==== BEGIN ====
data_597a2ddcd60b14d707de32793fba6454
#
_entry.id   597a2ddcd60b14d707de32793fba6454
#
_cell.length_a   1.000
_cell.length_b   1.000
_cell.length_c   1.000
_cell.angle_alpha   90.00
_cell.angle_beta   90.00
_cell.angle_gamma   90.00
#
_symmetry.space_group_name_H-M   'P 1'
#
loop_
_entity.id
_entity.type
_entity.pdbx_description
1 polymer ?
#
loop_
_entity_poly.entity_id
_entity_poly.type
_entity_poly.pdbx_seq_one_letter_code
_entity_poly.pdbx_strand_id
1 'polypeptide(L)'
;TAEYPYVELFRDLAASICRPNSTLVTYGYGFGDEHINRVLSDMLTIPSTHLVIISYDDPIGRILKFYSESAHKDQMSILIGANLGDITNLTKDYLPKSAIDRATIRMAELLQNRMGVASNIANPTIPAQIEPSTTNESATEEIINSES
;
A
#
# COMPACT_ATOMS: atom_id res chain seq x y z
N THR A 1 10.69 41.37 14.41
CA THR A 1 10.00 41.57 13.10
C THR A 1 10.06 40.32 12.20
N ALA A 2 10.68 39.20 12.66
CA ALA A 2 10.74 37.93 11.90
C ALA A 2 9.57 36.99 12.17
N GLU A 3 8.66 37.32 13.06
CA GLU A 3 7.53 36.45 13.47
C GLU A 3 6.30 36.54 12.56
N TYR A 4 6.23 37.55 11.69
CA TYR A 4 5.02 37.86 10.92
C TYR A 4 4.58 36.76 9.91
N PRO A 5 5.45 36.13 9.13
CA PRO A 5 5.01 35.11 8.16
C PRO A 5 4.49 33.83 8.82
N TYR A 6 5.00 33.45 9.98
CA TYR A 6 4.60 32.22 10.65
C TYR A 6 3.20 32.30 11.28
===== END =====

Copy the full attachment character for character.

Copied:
data_597a2ddcd60b14d707de32793fba6454
#
_entry.id   597a2ddcd60b14d707de32793fba6454
#
_cell.length_a   1.000
_cell.length_b   1.000
_cell.length_c   1.000
_cell.angle_alpha   90.00
_cell.angle_beta   90.00
_cell.angle_gamma   90.00
#
_symmetry.space_group_name_H-M   'P 1'
#
loop_
_entity.id
_entity.type
_entity.pdbx_description
1 polymer ?
#
loop_
_entity_poly.entity_id
_entity_poly.type
_entity_poly.pdbx_seq_one_letter_code
_entity_poly.pdbx_strand_id
1 'polypeptide(L)'
;TAEYPYVELFRDLAASICRPNSTLVTYGYGFGDEHINRVLSDMLTIPSTHLVIISYDDPIGRILKFYSESAHKDQMSILIGANLGDITNLTKDYLPKSAIDRATIRMAELLQNRMGVASNIANPTIPAQIEPSTTNESATEEIINSES
;
A
#
# COMPACT_ATOMS: atom_id res chain seq x y z
N THR A 1 10.69 41.37 14.41
CA THR A 1 10.00 41.57 13.10
C THR A 1 10.06 40.32 12.20
N ALA A 2 10.68 39.20 12.66
CA ALA A 2 10.74 37.93 11.90
C ALA A 2 9.57 36.99 12.17
N GLU A 3 8.66 37.32 13.06
CA GLU A 3 7.53 36.45 13.47
C GLU A 3 6.30 36.54 12.56
N TYR A 4 6.23 37.55 11.69
CA TYR A 4 5.02 37.86 10.92
C TYR A 4 4.58 36.76 9.91
N PRO A 5 5.45 36.13 9.13
CA PRO A 5 5.01 35.11 8.16
C PRO A 5 4.49 33.83 8.82
N TYR A 6 5.00 33.45 9.98
CA TYR A 6 4.60 32.22 10.65
C TYR A 6 3.20 32.30 11.28